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Attacking hardened Linux systems with kernel JIT spraying

Attacking hardened Linux systems with kernel JIT spraying

Posted Nov 19, 2012 20:51 UTC (Mon) by nybble41 (subscriber, #55106)
In reply to: Attacking hardened Linux systems with kernel JIT spraying by Cyberax
Parent article: Attacking hardened Linux systems with kernel JIT spraying

> Page faults are WAY too costly for that.

Understood, though surely it must depend on what the JIT module is being used for? Page fault can't be _too_ costly given that they're used for copy-on-write, stable pages, lazy initialization, certain forms of I/O mapping, and IIRC some forms of system call, but of course the whole point of using interpreted byte code or a JIT in kernel mode is to avoid as much overhead as possible.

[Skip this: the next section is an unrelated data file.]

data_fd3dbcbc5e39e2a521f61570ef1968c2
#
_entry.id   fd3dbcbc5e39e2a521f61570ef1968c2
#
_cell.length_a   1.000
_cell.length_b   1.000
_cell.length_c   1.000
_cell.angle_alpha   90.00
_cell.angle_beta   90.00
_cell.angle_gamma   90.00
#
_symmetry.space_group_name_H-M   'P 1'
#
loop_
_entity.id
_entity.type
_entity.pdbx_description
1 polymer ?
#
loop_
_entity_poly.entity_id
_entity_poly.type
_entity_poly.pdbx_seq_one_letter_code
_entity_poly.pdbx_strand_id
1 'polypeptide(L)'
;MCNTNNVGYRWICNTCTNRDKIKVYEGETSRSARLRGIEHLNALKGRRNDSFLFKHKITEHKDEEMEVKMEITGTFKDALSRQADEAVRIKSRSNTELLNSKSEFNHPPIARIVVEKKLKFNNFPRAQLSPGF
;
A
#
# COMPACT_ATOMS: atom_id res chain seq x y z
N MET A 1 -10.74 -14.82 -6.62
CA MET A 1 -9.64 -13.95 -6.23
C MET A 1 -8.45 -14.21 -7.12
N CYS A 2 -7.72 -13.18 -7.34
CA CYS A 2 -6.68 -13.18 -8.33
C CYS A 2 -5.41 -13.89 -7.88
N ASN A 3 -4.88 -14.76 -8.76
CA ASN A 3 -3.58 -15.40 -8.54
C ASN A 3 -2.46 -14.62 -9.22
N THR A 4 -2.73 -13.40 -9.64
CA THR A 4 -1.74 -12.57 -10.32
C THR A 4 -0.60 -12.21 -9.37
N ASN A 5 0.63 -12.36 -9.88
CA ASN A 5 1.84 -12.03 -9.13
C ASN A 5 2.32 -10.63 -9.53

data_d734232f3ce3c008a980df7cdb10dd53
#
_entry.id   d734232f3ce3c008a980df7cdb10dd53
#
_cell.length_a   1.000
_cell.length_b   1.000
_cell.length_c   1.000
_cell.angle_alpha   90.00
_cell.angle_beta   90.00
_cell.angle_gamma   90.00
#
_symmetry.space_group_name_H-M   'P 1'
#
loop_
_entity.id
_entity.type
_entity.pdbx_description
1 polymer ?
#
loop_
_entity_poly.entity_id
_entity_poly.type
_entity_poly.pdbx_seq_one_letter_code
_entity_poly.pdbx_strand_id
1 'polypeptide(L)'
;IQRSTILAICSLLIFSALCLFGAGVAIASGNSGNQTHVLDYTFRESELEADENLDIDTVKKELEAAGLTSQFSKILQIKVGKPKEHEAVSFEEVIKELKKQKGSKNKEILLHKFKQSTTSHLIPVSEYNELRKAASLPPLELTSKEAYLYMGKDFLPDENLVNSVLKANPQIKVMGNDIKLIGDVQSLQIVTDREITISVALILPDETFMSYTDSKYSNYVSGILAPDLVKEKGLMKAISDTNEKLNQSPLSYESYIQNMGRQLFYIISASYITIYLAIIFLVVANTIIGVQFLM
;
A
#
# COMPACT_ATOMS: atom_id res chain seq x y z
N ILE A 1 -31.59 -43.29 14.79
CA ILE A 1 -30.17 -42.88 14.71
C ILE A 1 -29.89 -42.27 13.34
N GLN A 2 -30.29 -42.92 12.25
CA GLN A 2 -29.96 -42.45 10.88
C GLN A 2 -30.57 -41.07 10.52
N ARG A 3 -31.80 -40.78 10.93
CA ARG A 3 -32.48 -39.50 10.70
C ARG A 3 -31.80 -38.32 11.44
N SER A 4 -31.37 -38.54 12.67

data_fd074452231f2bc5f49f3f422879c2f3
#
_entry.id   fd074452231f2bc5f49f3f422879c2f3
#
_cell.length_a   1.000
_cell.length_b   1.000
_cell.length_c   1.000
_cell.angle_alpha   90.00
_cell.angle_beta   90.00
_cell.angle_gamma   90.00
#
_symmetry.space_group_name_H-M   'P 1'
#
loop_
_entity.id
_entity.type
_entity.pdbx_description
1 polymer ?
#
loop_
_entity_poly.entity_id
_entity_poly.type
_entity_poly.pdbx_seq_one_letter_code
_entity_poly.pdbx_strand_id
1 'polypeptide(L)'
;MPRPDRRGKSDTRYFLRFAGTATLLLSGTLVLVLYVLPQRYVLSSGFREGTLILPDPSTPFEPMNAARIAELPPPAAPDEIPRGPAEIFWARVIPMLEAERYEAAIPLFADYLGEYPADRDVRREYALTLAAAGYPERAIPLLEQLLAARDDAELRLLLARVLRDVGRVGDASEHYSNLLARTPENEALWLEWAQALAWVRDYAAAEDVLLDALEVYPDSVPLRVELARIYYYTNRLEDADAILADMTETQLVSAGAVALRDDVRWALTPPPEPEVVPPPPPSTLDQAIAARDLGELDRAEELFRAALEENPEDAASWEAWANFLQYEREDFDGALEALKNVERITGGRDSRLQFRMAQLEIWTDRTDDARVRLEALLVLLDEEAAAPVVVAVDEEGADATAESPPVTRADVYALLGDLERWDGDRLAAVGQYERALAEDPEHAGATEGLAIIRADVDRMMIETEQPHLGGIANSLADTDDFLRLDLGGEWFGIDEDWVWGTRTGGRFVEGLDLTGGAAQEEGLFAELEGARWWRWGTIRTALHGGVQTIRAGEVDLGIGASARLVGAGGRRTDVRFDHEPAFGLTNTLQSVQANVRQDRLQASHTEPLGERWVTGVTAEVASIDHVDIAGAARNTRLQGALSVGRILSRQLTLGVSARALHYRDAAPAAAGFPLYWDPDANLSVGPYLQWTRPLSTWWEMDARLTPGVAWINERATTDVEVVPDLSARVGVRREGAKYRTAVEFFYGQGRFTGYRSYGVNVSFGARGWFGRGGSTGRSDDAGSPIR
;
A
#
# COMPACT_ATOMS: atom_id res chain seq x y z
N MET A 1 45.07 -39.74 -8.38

As an alternative to running a full userspace helper process, a page fault would probably be acceptable. As an alternative to waking up the application to do it's own packet filtering, as in BPF, you're probably right that it's too high.


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Attacking hardened Linux systems with kernel JIT spraying

Posted Nov 19, 2012 20:54 UTC (Mon) by dlang (subscriber, #313) [Link]

in the case of copy-on-write and lazy initialization, the page fault is accepted because of two things.

1. the work that needs to be done is significant enough that the page fault cost is relatively small in comparison.

2. In a very large percentage of cases, the page fault never happens, and so both the page fault and the initialization are avoided.

In the case of JIT modules, the page fault is expensive compared to the work being done, and the probability of triggering the page fault is high.


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